A gas-powered lawn mower with an electric starter relies on rechargeable storage batteries to supply the energy to start the mower. Over time, these batteries lose their ability to take and hold a charge and must be replaced. The replacement process involves removal of the old battery and installation of the new one.
Park your mower on a level, clear area, and prepare to work on it safely. Check that the mower starting key is in the off position, then remove the key. Disconnect the spark plug wire. If you have a riding mower, disengage the blade; engage the parking brake, and put the transmission in neutral. Locate the battery compartment of your mower, which normally is under the seat or the hood of a riding mower or at the rear or top of an electric push mower.
Lift the hood or seat on a riding mower to gain access to the battery. Remove any covers, panels or shrouds on riding or push mowers that block access to the battery. On most mower models, the covers, panels or shrouds are held in place by clips or by screws that you must undo with a standard or Phillips screwdriver. On some models, the covers, panels or shrouds are held with hex-headed bolts that you undo with the appropriately sized wrench.
Disconnect the black or negative cable from the old battery's negative terminal by undoing the screw or bolt holding the cable to the battery terminal. Negative terminals get marked with a dash or the word "neg" or "minus." Pull the cable off and away from the terminal. Disconnect the red or positive cable in the same manner. The positive terminal gets labeled with a plus sign or the word "pos" or "plus." If a connector has corroded, put on work gloves and scrub off the corrosion with a stiff wire brush or coarse steel wool pad. If the connector is tight, carefully pry it loose with a standard screwdriver.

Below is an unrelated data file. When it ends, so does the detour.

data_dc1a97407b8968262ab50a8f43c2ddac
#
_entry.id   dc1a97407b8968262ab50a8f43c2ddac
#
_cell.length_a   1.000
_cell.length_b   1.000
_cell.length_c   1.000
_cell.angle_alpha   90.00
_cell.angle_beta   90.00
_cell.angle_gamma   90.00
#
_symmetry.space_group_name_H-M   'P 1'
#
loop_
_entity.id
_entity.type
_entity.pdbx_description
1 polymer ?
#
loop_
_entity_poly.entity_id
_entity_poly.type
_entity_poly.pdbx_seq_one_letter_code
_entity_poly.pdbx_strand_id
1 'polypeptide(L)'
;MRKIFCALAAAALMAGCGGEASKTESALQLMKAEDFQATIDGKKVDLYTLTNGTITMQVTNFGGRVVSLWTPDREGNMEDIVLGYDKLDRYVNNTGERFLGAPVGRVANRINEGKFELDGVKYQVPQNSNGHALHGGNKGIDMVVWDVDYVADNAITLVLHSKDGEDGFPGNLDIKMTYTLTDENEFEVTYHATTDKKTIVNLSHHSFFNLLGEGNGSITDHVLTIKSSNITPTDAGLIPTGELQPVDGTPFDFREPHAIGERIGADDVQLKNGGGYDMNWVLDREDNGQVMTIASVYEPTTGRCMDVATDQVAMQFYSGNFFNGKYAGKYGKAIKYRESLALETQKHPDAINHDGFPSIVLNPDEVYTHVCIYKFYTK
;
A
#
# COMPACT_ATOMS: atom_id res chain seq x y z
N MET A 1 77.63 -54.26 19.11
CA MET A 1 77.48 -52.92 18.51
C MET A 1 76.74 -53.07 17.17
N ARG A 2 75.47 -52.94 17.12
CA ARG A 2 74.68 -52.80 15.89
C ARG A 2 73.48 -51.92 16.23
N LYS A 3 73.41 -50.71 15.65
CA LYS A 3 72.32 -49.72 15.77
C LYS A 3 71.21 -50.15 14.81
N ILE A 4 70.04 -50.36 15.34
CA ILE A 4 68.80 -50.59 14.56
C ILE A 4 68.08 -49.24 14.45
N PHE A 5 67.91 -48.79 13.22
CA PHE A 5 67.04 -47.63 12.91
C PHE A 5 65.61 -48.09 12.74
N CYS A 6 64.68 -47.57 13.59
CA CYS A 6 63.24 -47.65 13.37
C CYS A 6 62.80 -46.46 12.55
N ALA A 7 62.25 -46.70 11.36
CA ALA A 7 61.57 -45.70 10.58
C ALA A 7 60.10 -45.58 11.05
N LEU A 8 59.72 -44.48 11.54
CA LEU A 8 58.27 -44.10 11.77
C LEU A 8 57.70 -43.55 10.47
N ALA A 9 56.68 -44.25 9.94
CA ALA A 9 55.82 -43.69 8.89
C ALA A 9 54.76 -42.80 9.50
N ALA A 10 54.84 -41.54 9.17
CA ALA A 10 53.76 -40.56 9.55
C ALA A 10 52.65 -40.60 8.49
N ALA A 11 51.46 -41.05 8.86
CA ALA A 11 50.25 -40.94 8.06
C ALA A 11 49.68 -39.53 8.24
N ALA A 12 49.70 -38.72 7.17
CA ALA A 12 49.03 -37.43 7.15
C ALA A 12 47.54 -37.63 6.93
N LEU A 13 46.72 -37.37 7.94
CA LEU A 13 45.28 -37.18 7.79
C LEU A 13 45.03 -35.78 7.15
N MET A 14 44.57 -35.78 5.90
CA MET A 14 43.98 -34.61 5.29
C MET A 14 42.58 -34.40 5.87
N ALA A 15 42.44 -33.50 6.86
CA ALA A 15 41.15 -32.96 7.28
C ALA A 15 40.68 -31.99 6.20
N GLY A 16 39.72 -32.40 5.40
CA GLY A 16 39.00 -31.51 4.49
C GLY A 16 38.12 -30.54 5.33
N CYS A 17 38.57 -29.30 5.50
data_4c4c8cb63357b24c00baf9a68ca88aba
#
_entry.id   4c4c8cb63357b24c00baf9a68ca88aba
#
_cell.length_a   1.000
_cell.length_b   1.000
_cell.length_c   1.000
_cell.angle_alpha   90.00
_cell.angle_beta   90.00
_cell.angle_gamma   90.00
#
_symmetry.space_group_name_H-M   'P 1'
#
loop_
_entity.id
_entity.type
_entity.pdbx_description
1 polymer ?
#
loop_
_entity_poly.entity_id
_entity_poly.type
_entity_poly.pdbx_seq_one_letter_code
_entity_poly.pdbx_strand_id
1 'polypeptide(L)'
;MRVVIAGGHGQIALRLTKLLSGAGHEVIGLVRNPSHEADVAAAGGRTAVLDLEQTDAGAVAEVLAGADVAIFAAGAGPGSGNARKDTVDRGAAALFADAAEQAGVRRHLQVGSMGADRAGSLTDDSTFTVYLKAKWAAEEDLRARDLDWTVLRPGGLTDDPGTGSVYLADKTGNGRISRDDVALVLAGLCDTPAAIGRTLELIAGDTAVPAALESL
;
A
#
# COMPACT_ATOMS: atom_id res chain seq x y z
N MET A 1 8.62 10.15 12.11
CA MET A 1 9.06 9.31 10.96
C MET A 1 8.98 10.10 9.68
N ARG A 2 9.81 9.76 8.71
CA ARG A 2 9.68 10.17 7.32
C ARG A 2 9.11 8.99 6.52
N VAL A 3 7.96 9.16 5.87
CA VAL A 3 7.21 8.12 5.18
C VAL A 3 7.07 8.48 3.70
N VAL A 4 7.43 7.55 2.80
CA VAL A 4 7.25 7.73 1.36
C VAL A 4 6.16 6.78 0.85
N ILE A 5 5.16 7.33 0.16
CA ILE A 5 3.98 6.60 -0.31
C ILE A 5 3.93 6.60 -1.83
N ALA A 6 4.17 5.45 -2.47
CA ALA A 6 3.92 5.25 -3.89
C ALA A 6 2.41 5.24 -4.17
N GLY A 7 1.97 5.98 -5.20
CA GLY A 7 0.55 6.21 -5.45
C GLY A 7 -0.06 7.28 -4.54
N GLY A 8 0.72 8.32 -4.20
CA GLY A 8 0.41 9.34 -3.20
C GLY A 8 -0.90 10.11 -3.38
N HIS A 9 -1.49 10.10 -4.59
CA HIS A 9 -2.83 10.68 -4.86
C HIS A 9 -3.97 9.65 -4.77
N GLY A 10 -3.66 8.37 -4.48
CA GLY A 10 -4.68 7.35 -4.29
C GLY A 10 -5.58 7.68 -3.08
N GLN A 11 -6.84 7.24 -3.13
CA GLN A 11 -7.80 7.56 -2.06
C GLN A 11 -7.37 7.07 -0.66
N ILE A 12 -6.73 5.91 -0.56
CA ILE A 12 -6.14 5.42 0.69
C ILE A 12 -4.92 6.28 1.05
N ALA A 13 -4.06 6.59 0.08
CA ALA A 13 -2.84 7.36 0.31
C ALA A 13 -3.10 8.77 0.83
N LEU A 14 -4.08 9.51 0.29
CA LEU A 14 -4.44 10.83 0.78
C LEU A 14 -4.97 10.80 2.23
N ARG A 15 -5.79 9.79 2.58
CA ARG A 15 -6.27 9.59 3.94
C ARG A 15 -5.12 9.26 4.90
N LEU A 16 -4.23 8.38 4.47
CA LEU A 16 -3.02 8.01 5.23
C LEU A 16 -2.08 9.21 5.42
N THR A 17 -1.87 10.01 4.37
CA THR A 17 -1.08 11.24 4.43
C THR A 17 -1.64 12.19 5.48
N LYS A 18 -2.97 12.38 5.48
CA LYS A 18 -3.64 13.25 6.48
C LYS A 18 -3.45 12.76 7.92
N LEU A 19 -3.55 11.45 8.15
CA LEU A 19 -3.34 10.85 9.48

Remove any hold-down rod, bar, frame or clamp that secures the battery to the mower. Be sure you wear your work gloves during the battery removal step. On most mower models, battery hold-downs are secured by one or two hex bolts that you undo with a wrench. Move the hold-down out of the way; lift the battery up and out of the battery compartment and set it aside. Many mower batteries have a strap for pulling them out of the mower. Wipe out the battery compartment or tray with an old rag dipped in a 50-50 solution of baking soda and water. Dry the compartment with another old rag.
Put the old battery in a cardboard box or paper bag and take it to a store that sells mower batteries. Ask for a new battery that exactly matches the old one. Double-check the replacement battery to make sure it matches the dimensions, capacity, voltage and terminal placement of the old battery.
Lower the new battery into the battery compartment, making sure it sits the same way as the old battery. Reinstall the battery hold-down by performing in reverse the steps you took to remove it.
Reconnect the battery cables to the new battery. Connect the red or positive cable to the battery's positive terminal, and tighten the nut or bolt securing the cable to the terminal. When the positive side is reconnected, connect the black or negative cable to the negative terminal. Tighten the nut or bolt to secure the cable to the terminal. Start the mower. If it starts in the normal fashion, the battery was installed correctly.
Always work on mowers outdoors or in a well-ventilated area, because batteries can emit explosive vapors.
Never touch the positive and negative terminals of a battery at the same time with your bare hands or any tools. This can cause a shock or dangerous sparking.
When removing or reattaching battery cables, be sure to never touch a tool to a battery terminal and any metal part of the mower at the same time. This can cause dangerous sparking and shock.
Always wear gloves and eye protection when handling batteries; they contain an acid that can injure you if it gets on your skin or into your eyes.
Herb Kirchhoff has more than three decades of hands-on experience as an avid garden hobbyist and home handyman. Since retiring from the news business in 2008, Kirchhoff takes care of a 12-acre rural Michigan lakefront property and applies his experience to his vegetable and flower gardens and home repair and renovation projects.